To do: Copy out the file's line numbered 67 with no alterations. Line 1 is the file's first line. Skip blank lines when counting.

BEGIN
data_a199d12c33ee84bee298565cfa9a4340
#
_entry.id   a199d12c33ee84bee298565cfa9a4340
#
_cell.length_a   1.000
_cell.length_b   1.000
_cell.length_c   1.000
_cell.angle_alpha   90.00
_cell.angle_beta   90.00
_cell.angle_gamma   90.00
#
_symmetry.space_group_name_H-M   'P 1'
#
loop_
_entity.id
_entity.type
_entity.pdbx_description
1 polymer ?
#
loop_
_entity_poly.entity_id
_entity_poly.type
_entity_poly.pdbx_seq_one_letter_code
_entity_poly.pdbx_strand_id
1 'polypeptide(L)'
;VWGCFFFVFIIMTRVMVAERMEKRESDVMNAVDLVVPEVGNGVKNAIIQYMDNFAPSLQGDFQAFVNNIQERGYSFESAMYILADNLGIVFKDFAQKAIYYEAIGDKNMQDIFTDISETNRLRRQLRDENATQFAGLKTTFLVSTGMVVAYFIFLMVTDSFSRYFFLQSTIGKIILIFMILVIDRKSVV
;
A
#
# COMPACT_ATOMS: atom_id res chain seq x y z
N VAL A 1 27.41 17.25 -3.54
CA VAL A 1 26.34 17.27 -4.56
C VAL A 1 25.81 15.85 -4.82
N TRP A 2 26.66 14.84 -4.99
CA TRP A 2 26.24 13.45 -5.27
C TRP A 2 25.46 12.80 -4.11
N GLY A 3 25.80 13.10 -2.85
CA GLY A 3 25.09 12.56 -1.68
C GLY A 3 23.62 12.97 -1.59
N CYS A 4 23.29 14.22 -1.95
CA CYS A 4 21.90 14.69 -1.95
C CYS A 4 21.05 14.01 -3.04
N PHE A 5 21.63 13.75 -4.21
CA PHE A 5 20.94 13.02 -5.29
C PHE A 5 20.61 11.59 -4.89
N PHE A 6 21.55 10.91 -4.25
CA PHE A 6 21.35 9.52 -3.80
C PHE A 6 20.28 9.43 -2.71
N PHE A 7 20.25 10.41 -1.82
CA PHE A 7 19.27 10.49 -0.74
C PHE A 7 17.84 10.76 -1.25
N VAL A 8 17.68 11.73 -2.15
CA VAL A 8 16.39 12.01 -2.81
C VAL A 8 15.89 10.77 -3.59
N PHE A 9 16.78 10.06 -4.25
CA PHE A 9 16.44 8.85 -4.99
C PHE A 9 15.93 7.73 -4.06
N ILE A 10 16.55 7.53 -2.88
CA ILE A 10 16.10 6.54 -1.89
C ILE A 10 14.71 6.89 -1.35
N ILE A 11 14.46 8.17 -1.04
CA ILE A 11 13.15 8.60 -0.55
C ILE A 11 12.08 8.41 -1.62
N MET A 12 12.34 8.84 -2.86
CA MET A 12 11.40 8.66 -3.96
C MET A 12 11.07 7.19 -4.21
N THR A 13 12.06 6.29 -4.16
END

N THR A 13 12.06 6.29 -4.16